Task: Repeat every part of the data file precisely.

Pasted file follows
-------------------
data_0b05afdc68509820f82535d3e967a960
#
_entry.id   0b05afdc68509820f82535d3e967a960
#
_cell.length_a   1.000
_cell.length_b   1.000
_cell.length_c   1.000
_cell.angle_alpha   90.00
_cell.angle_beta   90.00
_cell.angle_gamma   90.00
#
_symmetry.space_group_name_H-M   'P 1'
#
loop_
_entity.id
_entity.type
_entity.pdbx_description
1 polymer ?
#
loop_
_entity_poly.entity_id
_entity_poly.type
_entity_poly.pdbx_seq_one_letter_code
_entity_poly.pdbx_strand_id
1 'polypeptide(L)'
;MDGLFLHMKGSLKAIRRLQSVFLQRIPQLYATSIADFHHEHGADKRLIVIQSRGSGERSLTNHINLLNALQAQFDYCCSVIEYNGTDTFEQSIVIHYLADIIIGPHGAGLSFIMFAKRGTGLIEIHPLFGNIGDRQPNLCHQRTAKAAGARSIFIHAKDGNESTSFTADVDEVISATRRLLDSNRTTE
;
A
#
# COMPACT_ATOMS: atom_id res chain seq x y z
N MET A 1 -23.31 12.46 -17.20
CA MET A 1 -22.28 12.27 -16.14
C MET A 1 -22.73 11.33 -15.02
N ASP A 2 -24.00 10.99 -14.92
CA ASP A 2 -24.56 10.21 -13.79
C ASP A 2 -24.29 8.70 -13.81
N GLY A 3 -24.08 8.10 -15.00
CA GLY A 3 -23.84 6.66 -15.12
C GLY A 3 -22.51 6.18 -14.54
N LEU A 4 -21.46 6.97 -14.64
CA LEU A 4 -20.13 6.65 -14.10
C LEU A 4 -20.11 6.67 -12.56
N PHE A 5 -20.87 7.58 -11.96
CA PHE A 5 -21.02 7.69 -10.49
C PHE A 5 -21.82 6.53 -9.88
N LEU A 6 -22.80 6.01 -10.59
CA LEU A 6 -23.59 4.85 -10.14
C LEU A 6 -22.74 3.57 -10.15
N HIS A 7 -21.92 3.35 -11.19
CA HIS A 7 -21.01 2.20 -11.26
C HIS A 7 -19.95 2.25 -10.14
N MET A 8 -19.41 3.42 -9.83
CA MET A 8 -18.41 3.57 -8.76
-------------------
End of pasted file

data_0b05afdc68509820f82535d3e967a960
#
_entry.id   0b05afdc68509820f82535d3e967a960
#
_cell.length_a   1.000
_cell.length_b   1.000
_cell.length_c   1.000
_cell.angle_alpha   90.00
_cell.angle_beta   90.00
_cell.angle_gamma   90.00
#
_symmetry.space_group_name_H-M   'P 1'
#
loop_
_entity.id
_entity.type
_entity.pdbx_description
1 polymer ?
#
loop_
_entity_poly.entity_id
_entity_poly.type
_entity_poly.pdbx_seq_one_letter_code
_entity_poly.pdbx_strand_id
1 'polypeptide(L)'
;MDGLFLHMKGSLKAIRRLQSVFLQRIPQLYATSIADFHHEHGADKRLIVIQSRGSGERSLTNHINLLNALQAQFDYCCSVIEYNGTDTFEQSIVIHYLADIIIGPHGAGLSFIMFAKRGTGLIEIHPLFGNIGDRQPNLCHQRTAKAAGARSIFIHAKDGNESTSFTADVDEVISATRRLLDSNRTTE
;
A
#
# COMPACT_ATOMS: atom_id res chain seq x y z
N MET A 1 -23.31 12.46 -17.20
CA MET A 1 -22.28 12.27 -16.14
C MET A 1 -22.73 11.33 -15.02
N ASP A 2 -24.00 10.99 -14.92
CA ASP A 2 -24.56 10.21 -13.79
C ASP A 2 -24.29 8.70 -13.81
N GLY A 3 -24.08 8.10 -15.00
CA GLY A 3 -23.84 6.66 -15.12
C GLY A 3 -22.51 6.18 -14.54
N LEU A 4 -21.46 6.97 -14.64
CA LEU A 4 -20.13 6.65 -14.10
C LEU A 4 -20.11 6.67 -12.56
N PHE A 5 -20.87 7.58 -11.96
CA PHE A 5 -21.02 7.69 -10.49
C PHE A 5 -21.82 6.53 -9.88
N LEU A 6 -22.80 6.01 -10.59
CA LEU A 6 -23.59 4.85 -10.14
C LEU A 6 -22.74 3.57 -10.15
N HIS A 7 -21.92 3.35 -11.19
CA HIS A 7 -21.01 2.20 -11.26
C HIS A 7 -19.95 2.25 -10.14
N MET A 8 -19.41 3.42 -9.83
CA MET A 8 -18.41 3.57 -8.76